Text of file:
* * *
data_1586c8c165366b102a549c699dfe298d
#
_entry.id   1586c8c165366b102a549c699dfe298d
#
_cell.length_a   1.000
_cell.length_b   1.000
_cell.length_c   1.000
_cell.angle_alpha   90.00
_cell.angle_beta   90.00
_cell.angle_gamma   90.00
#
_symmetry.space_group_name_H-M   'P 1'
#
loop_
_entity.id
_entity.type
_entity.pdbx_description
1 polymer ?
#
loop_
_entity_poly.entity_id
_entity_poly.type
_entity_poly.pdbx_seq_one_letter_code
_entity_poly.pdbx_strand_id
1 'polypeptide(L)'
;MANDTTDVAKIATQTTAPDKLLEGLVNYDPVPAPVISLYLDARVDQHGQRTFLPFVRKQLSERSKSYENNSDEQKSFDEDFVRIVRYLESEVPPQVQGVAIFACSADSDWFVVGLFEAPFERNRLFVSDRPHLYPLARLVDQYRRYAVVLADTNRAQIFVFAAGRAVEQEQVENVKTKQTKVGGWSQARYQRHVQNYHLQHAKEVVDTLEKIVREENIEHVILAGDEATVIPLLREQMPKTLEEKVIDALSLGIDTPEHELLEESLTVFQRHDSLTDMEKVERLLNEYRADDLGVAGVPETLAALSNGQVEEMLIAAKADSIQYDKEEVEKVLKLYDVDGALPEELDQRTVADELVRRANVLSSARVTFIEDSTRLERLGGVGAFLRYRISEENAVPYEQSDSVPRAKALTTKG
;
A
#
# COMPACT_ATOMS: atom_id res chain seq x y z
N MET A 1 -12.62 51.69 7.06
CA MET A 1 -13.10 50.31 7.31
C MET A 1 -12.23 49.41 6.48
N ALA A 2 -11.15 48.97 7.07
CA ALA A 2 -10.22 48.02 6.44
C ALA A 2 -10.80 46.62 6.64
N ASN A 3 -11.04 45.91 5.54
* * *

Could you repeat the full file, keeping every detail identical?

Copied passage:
data_1586c8c165366b102a549c699dfe298d
#
_entry.id   1586c8c165366b102a549c699dfe298d
#
_cell.length_a   1.000
_cell.length_b   1.000
_cell.length_c   1.000
_cell.angle_alpha   90.00
_cell.angle_beta   90.00
_cell.angle_gamma   90.00
#
_symmetry.space_group_name_H-M   'P 1'
#
loop_
_entity.id
_entity.type
_entity.pdbx_description
1 polymer ?
#
loop_
_entity_poly.entity_id
_entity_poly.type
_entity_poly.pdbx_seq_one_letter_code
_entity_poly.pdbx_strand_id
1 'polypeptide(L)'
;MANDTTDVAKIATQTTAPDKLLEGLVNYDPVPAPVISLYLDARVDQHGQRTFLPFVRKQLSERSKSYENNSDEQKSFDEDFVRIVRYLESEVPPQVQGVAIFACSADSDWFVVGLFEAPFERNRLFVSDRPHLYPLARLVDQYRRYAVVLADTNRAQIFVFAAGRAVEQEQVENVKTKQTKVGGWSQARYQRHVQNYHLQHAKEVVDTLEKIVREENIEHVILAGDEATVIPLLREQMPKTLEEKVIDALSLGIDTPEHELLEESLTVFQRHDSLTDMEKVERLLNEYRADDLGVAGVPETLAALSNGQVEEMLIAAKADSIQYDKEEVEKVLKLYDVDGALPEELDQRTVADELVRRANVLSSARVTFIEDSTRLERLGGVGAFLRYRISEENAVPYEQSDSVPRAKALTTKG
;
A
#
# COMPACT_ATOMS: atom_id res chain seq x y z
N MET A 1 -12.62 51.69 7.06
CA MET A 1 -13.10 50.31 7.31
C MET A 1 -12.23 49.41 6.48
N ALA A 2 -11.15 48.97 7.07
CA ALA A 2 -10.22 48.02 6.44
C ALA A 2 -10.80 46.62 6.64
N ASN A 3 -11.04 45.91 5.54